Empowering farmers and fighting inequality in Peru
Indigenous children from Peru’s remote regions are among the most disadvantaged in the world: in some areas, half the children suffer from chronic malnutrition and many are anemic and Vitamin A deficient.
Extreme inequalities, coupled with lack of services, poor roads and schools and the worst social and health indicators in the country, make prospects for these youngsters grim.
Yet farmers like 40-year-old Luís Antonio Arone León, whose region of Ayacucho was devastated during the 1980s guerilla war, are getting assistance from the MDG-Fund to help turn things around. Through training programs known as Farmers Field Schools, they are being taught better agricultural and management techniques that will improve their children’s health and nutrition.
“I have a commitment to my community to help it get out of the poverty caused by the political violence,” says Arone, president of the Community Development Corporation of his village of Chullcupampa. “We’re growing through the Farmers Field School, learning that planting an acre of seedlings can lift us out of poverty.”
One in three children under the age of 5 suffer from chronic malnutrition in Arone’s region. An MDG-F-funded UN joint programme is working there and in three other regions of Peru to strengthen the capacity of social workers and health, agricultural and technical professionals to help families improve their farming and animal husbandry practices.
"We’ve learned to fumigate, to prepare compost and to use biological methods and pest control to increase our production,” says Arone, who was trained by the programme to be a facilitator, and to pass on this training to other farmers in his community. “We share knowledge, we dialogue in order to learn agricultural techniques, we put our ideas together and what comes out is perfect.”
And the value of the training goes beyond farming, says Arone: “Not only have we learned things related to agriculture, we’ve also learned things that help us in organizing the community.”
The programme, “Improving Nutrition and Food Security for the Peruvian Child: a Capacity Building Approach,” is part of the MDG-Fund’s effort to fight inequality around the world and to assist governments in meeting the anti-poverty Millennium Development Goals.
Peru has some of the greatest inequalities in Latin America, itself the most unequal region in the world. In the coastal region of Ica, for example, 15% of people live below the poverty line, compared to 85% in the adjacent region of Huancavelica, where many indigenous populations live.
To help address these differences, the MDG-F funds programmes in Peru to improve nutrition, manage climate change, increase youth employment and develop culture as a way to boost household incomes.
So far, the Farmers Field Schools initiative has trained 197 facilitators, who have in turn benefitted 4,661 poor families in the regions of Ayacucho, Apurímac, Huancavelica and Loreto. The programme is based on concepts like inclusion, rural research and participation; facilitators are also trained in cross-cutting areas such as Health, Nutrition, Risk Management and Best Practices in agriculture.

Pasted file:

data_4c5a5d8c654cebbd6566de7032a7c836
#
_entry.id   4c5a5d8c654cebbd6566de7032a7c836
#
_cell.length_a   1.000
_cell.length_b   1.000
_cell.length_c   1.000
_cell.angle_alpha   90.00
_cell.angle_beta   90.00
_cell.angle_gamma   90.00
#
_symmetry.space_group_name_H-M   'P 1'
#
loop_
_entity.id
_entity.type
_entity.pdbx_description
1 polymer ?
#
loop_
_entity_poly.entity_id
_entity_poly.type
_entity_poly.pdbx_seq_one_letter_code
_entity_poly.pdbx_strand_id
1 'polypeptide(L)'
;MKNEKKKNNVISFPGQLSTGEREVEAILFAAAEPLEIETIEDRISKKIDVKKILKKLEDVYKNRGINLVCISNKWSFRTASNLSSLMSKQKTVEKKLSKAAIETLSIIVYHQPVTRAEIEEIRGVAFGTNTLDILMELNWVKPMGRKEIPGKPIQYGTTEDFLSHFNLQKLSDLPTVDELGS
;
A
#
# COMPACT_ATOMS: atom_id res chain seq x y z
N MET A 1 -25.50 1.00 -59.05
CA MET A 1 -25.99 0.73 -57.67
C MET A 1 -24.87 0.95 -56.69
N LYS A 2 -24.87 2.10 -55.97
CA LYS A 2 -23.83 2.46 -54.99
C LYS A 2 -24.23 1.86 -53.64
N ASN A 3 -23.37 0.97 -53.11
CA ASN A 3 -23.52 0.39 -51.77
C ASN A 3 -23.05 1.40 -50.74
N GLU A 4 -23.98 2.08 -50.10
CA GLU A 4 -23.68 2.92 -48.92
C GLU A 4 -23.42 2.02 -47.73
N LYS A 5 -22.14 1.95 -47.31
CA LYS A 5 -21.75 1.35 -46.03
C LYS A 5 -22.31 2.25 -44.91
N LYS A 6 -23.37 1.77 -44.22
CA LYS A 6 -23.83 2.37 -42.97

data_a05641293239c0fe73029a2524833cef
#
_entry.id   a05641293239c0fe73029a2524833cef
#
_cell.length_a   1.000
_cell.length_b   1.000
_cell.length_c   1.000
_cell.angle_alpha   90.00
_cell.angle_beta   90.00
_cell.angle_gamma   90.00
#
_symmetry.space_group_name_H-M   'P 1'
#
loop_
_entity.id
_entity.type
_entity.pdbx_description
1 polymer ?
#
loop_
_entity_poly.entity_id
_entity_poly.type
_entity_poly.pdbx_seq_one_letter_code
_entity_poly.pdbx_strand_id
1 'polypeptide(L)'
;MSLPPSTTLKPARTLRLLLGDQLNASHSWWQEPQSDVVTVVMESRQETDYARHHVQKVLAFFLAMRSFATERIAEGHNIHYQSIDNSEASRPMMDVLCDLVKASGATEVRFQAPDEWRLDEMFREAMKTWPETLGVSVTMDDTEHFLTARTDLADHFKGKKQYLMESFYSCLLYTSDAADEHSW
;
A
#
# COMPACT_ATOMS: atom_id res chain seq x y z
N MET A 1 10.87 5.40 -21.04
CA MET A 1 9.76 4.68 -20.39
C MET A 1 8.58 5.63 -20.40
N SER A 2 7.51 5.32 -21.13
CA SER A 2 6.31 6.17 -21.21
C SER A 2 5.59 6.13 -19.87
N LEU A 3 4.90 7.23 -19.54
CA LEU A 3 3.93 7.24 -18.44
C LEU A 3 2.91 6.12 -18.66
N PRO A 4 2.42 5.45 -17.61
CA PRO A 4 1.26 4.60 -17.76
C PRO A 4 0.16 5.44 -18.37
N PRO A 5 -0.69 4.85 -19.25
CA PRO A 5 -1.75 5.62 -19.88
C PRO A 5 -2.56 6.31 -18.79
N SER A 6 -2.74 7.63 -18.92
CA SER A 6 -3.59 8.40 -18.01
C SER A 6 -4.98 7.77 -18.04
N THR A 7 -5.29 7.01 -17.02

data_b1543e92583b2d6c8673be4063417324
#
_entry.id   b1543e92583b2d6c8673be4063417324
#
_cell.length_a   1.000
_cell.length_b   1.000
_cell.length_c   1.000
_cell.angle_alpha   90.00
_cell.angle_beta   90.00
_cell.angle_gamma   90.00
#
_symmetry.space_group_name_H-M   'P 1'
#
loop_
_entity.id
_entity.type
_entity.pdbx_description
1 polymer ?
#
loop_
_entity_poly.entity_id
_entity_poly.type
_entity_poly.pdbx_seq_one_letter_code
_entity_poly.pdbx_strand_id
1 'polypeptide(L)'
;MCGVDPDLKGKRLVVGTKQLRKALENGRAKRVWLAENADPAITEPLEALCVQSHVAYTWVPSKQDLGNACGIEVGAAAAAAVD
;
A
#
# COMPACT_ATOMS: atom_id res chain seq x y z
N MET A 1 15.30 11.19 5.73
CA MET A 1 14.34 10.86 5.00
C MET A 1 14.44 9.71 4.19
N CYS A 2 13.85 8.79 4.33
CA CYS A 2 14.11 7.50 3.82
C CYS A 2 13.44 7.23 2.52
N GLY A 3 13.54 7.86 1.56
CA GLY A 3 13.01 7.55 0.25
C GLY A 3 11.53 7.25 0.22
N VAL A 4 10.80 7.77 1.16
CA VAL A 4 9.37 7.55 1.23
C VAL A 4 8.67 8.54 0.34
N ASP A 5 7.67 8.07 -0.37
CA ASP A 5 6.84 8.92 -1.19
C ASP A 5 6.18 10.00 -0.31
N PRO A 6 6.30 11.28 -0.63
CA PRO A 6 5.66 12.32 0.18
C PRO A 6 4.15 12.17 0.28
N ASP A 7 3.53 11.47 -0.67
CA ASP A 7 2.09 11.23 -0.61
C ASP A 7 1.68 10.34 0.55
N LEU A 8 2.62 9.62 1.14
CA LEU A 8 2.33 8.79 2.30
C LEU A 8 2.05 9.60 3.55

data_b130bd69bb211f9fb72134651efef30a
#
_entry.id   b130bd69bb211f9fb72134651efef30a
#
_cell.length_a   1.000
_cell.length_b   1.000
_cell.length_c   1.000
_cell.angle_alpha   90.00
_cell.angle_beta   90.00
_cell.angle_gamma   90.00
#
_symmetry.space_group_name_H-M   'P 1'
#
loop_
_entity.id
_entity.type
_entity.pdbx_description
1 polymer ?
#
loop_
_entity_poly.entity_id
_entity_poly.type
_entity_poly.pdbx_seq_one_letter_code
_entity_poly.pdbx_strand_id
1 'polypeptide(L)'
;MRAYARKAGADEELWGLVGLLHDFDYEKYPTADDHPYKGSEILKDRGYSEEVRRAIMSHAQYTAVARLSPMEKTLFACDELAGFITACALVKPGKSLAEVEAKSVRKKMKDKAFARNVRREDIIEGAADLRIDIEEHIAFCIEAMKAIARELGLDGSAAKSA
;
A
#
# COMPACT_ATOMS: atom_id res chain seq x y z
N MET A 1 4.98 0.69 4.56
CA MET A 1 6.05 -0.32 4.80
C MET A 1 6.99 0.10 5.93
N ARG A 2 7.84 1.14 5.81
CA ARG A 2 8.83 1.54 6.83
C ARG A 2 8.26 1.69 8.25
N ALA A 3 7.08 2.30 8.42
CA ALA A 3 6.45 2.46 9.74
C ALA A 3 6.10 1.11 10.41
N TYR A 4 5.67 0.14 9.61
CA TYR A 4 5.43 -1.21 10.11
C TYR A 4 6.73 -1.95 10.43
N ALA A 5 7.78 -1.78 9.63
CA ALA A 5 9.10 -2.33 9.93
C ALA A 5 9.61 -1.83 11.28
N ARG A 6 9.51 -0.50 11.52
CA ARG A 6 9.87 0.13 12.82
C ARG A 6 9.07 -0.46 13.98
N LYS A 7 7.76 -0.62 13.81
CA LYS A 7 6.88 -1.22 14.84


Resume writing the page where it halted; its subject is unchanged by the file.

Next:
Domingo Díaz Cisneros, a technician from the Ministry of Agriculture and a facilitator trained by the programme, explains that the methodology of the Farmer Field Schools is to build a strong bond of trust between the trainers and the farmers. This is achieved by valuing and honoring the farmers’ ancestral knowledge and by involving the trainers in the entire cycle of planting and animal breeding.
At first, says Cisneros, many peasants did not believe that technical assistance would improve their farming, but, thanks to the training, they’ve been won over: “Now I have people coming to me and asking to be trained,” he says.
And the programme is also improving life for the region’s women: “Before, we had no gender equality in the community,” says Chullcupampa’s Arone . “Women were discriminated against because it was thought that they wouldn’t work in the fields. But the Farmers Field School taught us that the work is done equally, and now we even participate with our children,” he adds.
Improving nutrition and food security
“Improving Nutrition and Food Security for the Peruvian Child: a Capacity Building Approach” is a collaboration between the Peruvian government and UNICEF, WHO, UNODC, WFP and FAO. It supports Peru’s effort to improve food security and nutrition in four of the country's poorest regions by accelerating implementation of the National Strategy “CRECER.”
The programme works on the social roots of food insecurity and malnutrition through integrated interventions, targeting 64 districts with a population of 710,000, mostly members of Peru’s indigenous communities.